Part 2: Keeping Up With the Past ND Students and Nature-cure Education
David J. Schleich, PhD
Recovery, many naturopathic doctors insist, occurs because of Nature, in the end. Detractors of this perspective don’t dismiss it out of hand entirely, but attribute its features to naturopaths who, they feel, have more in common with Whorton’s taxonomy of “ the most prominent unconventional practitioners: homeopaths, hydropaths, eclectics, botanics, chrono-thermalists, clairvoyants, natural bone-setters, mesmerists, galvanic doctors, astrologic doctors, magnetic doctors, uriscopic doctors, blowpipe doctors” than with the rapidly evolving, contemporary naturopathic physician in a landscape of integrative medicine (Whorton, 2002, p.xii).
The cosseting images and nostalgia for what the legendary British naturopath, C. Leslie Thompson, called “a way of looking at life; a curiosity about life and a philosphy of living” are not enough, some claim, to keep the roots of naturopathic medicine safe from assimilation and dilution. There are those who feel our naturopathic medical curricula, obliged as our deans and professors are to prepare NDs for a broad medley of milieux ranging from primary care through to public domain health coaching, is under siege. Into this fray arrive our students who in recent years have introduced amazing events such as The Gathering or the Revitalization Retreat. They are telling us that they yearn for what James Wharton calls “therapeutic universalism,” grounded in the efforts of the early drugless therapists and, more recently, of holistic health movements. The action and energy of those students are accumulating. The Fall, 2013, Revitalization Retreat – held September 20-22, 2013, in Sandy, Oregon on the Eclectic Institute Farm – is a case in point, altogether a remarkable event.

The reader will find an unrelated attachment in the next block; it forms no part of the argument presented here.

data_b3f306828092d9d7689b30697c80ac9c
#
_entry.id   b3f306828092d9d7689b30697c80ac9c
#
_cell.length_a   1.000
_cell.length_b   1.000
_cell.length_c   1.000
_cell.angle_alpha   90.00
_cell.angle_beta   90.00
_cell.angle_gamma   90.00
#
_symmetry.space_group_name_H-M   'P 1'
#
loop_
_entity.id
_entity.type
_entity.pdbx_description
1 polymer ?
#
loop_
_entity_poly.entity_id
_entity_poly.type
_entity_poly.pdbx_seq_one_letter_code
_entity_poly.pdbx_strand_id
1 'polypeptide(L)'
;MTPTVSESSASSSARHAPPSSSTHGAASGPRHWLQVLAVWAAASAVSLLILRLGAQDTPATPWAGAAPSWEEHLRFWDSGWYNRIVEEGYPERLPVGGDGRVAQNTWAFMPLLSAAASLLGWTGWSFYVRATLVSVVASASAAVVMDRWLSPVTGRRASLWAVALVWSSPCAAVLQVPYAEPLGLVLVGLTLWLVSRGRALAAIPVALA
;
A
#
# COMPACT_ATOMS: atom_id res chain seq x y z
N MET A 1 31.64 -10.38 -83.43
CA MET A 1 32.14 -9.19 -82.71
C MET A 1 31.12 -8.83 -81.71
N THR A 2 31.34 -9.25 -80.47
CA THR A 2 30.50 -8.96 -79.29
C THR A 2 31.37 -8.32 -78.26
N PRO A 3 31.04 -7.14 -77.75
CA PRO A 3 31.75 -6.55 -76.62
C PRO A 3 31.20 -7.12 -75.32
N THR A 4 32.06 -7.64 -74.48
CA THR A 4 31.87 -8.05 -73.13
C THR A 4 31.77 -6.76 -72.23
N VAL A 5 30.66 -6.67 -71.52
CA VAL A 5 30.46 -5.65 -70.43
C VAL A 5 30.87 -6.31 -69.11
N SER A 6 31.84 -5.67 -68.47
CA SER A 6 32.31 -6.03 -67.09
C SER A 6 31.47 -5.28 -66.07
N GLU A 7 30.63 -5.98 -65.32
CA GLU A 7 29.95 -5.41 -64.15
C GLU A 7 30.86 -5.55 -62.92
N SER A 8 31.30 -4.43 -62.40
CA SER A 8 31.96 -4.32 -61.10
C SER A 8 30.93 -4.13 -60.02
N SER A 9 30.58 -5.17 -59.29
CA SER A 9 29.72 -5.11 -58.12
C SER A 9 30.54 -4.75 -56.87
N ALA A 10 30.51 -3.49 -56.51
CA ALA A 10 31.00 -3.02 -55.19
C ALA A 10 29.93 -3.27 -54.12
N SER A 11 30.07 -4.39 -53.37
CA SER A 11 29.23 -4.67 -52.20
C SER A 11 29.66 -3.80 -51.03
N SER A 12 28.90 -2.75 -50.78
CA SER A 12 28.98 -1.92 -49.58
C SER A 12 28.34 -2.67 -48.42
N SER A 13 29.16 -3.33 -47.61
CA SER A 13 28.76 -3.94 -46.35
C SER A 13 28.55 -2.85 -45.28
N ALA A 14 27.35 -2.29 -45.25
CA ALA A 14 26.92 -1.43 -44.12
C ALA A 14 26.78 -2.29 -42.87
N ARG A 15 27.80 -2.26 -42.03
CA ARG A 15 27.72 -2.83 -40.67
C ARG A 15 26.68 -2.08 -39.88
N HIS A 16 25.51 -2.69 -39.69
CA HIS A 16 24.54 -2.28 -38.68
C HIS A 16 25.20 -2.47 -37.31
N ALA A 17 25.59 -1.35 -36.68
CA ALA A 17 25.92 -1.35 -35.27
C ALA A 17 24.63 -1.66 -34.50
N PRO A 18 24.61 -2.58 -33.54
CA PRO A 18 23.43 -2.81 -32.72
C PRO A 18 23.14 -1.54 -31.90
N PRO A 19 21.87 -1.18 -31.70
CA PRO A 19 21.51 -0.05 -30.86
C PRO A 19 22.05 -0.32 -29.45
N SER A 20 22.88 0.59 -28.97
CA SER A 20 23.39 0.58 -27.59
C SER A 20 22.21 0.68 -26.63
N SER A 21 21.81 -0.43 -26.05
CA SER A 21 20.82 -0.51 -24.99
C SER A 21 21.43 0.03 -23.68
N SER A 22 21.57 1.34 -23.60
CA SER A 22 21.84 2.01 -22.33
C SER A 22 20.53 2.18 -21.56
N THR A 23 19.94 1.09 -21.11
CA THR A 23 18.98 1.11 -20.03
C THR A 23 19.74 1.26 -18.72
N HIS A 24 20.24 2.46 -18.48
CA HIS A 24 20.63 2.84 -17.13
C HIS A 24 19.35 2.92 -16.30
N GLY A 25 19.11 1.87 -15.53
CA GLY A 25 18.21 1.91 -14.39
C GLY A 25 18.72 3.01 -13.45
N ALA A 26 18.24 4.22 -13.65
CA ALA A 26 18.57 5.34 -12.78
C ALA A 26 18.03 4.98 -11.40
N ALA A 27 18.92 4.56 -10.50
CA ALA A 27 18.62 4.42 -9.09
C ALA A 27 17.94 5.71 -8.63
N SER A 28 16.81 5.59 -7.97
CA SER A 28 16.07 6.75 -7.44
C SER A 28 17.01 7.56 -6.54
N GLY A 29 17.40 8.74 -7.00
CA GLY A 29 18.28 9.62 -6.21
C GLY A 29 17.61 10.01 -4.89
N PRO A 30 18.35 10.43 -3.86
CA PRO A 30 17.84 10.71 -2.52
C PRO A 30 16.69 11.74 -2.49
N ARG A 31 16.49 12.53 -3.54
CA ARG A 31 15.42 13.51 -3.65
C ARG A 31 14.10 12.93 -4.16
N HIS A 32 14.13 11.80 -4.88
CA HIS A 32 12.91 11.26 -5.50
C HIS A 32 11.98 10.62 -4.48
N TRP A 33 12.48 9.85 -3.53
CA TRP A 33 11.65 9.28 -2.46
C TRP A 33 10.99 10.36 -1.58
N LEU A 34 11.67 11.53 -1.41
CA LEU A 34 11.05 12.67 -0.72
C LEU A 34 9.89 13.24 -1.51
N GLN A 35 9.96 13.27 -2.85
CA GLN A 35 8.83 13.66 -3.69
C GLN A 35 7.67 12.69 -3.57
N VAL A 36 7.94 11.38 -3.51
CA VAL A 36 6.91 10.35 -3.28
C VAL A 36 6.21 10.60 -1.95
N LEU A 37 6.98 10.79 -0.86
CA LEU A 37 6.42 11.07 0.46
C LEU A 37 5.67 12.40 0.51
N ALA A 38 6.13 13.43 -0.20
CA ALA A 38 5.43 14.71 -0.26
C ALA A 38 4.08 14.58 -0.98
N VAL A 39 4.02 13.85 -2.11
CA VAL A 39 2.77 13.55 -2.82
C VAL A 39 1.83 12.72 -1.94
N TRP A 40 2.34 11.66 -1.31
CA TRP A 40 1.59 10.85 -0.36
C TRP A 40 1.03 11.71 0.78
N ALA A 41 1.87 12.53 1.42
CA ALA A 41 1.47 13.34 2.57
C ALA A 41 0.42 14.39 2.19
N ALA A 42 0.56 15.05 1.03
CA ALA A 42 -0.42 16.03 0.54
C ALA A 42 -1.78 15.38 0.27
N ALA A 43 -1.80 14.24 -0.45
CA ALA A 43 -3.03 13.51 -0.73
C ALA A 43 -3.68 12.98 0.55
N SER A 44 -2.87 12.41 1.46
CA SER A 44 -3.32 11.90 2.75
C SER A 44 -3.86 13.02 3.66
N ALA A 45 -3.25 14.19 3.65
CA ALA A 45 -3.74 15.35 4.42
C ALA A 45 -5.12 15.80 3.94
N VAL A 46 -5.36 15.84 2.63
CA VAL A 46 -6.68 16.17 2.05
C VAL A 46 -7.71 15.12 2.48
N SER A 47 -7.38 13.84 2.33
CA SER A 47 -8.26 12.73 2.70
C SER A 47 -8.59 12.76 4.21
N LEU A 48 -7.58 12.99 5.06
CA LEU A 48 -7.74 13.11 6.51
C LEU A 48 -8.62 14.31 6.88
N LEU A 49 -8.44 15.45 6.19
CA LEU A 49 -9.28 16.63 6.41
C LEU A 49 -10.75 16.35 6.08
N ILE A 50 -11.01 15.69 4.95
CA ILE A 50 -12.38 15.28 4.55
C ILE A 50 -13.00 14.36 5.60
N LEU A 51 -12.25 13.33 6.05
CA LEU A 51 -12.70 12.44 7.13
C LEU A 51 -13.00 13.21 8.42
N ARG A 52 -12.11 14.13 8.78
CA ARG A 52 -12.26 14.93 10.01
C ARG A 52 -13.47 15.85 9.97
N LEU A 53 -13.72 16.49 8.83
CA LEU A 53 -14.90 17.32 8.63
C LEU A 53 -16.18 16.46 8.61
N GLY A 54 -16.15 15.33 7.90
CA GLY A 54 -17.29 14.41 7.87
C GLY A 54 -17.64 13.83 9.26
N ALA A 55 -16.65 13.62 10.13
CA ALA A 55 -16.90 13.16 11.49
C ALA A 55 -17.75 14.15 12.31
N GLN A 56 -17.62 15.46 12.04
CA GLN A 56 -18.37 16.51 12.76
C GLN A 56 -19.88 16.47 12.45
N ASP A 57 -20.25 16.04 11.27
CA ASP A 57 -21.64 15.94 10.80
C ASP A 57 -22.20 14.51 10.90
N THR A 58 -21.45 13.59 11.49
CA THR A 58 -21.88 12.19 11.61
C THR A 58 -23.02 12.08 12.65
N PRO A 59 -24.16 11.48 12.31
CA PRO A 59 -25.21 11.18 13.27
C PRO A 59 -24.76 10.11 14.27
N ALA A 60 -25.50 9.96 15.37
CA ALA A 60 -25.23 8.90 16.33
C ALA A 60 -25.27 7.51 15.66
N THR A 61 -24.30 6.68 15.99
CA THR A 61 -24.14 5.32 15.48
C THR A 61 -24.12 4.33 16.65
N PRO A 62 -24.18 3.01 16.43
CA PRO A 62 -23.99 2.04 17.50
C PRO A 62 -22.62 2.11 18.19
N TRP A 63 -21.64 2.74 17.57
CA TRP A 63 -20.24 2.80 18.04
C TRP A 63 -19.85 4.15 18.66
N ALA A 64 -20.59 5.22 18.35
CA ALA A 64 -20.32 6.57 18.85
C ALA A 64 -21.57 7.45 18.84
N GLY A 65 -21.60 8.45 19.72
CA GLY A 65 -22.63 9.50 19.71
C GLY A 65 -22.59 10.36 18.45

The Revitalization Retreat is a regional event, the design and execution of which are intended to be duplicable. Its organizers have an operations manual for that very purpose. For $75, any naturopathic student or doctor is welcome. The organizers promoted it as “a weekend to connect with nature and with the essence of naturopathic medicine.”
A growing number of naturopathic students who want to unearth and reassert the roots of naturopathy into their educational experience, since we are not doing it well enough for them, may be on to something. They are aligned with Whorton’s notion that what we are witnessing is a “contemporary stage of medical evolution” (Whorton, 2002, p.xiii). Whatever the positioning of this recurrent phenomenon, naturopathic medical educators are taking note. Let’s have a look at what happened at Eclectic Farm, beginning with the structured learning activity…